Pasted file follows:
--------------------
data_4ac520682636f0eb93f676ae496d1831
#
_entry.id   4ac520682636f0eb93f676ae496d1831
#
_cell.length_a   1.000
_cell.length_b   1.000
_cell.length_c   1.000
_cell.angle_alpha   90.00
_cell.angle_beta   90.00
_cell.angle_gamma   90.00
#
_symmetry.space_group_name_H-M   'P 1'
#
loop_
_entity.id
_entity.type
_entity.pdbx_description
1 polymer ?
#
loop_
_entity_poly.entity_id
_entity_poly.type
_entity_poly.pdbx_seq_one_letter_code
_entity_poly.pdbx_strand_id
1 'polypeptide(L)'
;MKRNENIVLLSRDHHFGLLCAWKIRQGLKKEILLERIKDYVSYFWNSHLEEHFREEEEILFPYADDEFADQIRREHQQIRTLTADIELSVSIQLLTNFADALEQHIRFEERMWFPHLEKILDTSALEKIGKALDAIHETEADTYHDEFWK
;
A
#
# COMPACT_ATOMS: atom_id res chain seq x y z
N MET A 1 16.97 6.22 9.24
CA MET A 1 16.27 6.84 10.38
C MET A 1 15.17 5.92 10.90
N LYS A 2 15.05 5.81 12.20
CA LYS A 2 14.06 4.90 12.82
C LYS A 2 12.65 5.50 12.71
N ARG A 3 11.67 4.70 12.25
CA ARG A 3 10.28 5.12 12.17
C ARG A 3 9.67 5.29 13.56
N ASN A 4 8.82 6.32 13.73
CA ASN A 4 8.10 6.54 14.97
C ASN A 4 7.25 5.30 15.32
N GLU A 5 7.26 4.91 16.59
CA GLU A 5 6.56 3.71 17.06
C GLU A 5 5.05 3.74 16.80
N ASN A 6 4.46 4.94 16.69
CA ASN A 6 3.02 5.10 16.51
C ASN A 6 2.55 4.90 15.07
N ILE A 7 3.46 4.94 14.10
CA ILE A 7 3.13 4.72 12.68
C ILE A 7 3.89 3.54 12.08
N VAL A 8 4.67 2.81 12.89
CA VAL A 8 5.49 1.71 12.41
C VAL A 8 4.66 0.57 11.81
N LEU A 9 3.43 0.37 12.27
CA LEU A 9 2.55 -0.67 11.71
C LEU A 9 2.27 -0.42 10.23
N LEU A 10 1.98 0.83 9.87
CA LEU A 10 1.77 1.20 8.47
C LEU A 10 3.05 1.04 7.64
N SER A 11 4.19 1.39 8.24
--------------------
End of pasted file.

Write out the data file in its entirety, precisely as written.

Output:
data_4ac520682636f0eb93f676ae496d1831
#
_entry.id   4ac520682636f0eb93f676ae496d1831
#
_cell.length_a   1.000
_cell.length_b   1.000
_cell.length_c   1.000
_cell.angle_alpha   90.00
_cell.angle_beta   90.00
_cell.angle_gamma   90.00
#
_symmetry.space_group_name_H-M   'P 1'
#
loop_
_entity.id
_entity.type
_entity.pdbx_description
1 polymer ?
#
loop_
_entity_poly.entity_id
_entity_poly.type
_entity_poly.pdbx_seq_one_letter_code
_entity_poly.pdbx_strand_id
1 'polypeptide(L)'
;MKRNENIVLLSRDHHFGLLCAWKIRQGLKKEILLERIKDYVSYFWNSHLEEHFREEEEILFPYADDEFADQIRREHQQIRTLTADIELSVSIQLLTNFADALEQHIRFEERMWFPHLEKILDTSALEKIGKALDAIHETEADTYHDEFWK
;
A
#
# COMPACT_ATOMS: atom_id res chain seq x y z
N MET A 1 16.97 6.22 9.24
CA MET A 1 16.27 6.84 10.38
C MET A 1 15.17 5.92 10.90
N LYS A 2 15.05 5.81 12.20
CA LYS A 2 14.06 4.90 12.82
C LYS A 2 12.65 5.50 12.71
N ARG A 3 11.67 4.70 12.25
CA ARG A 3 10.28 5.12 12.17
C ARG A 3 9.67 5.29 13.56
N ASN A 4 8.82 6.32 13.73
CA ASN A 4 8.10 6.54 14.97
C ASN A 4 7.25 5.30 15.32
N GLU A 5 7.26 4.91 16.59
CA GLU A 5 6.56 3.71 17.06
C GLU A 5 5.05 3.74 16.80
N ASN A 6 4.46 4.94 16.69
CA ASN A 6 3.02 5.10 16.51
C ASN A 6 2.55 4.90 15.07
N ILE A 7 3.46 4.94 14.10
CA ILE A 7 3.13 4.72 12.68
C ILE A 7 3.89 3.54 12.08
N VAL A 8 4.67 2.81 12.89
CA VAL A 8 5.49 1.71 12.41
C VAL A 8 4.66 0.57 11.81
N LEU A 9 3.43 0.37 12.27
CA LEU A 9 2.55 -0.67 11.71
C LEU A 9 2.27 -0.42 10.23
N LEU A 10 1.98 0.83 9.87
CA LEU A 10 1.77 1.20 8.47
C LEU A 10 3.05 1.04 7.64
N SER A 11 4.19 1.39 8.24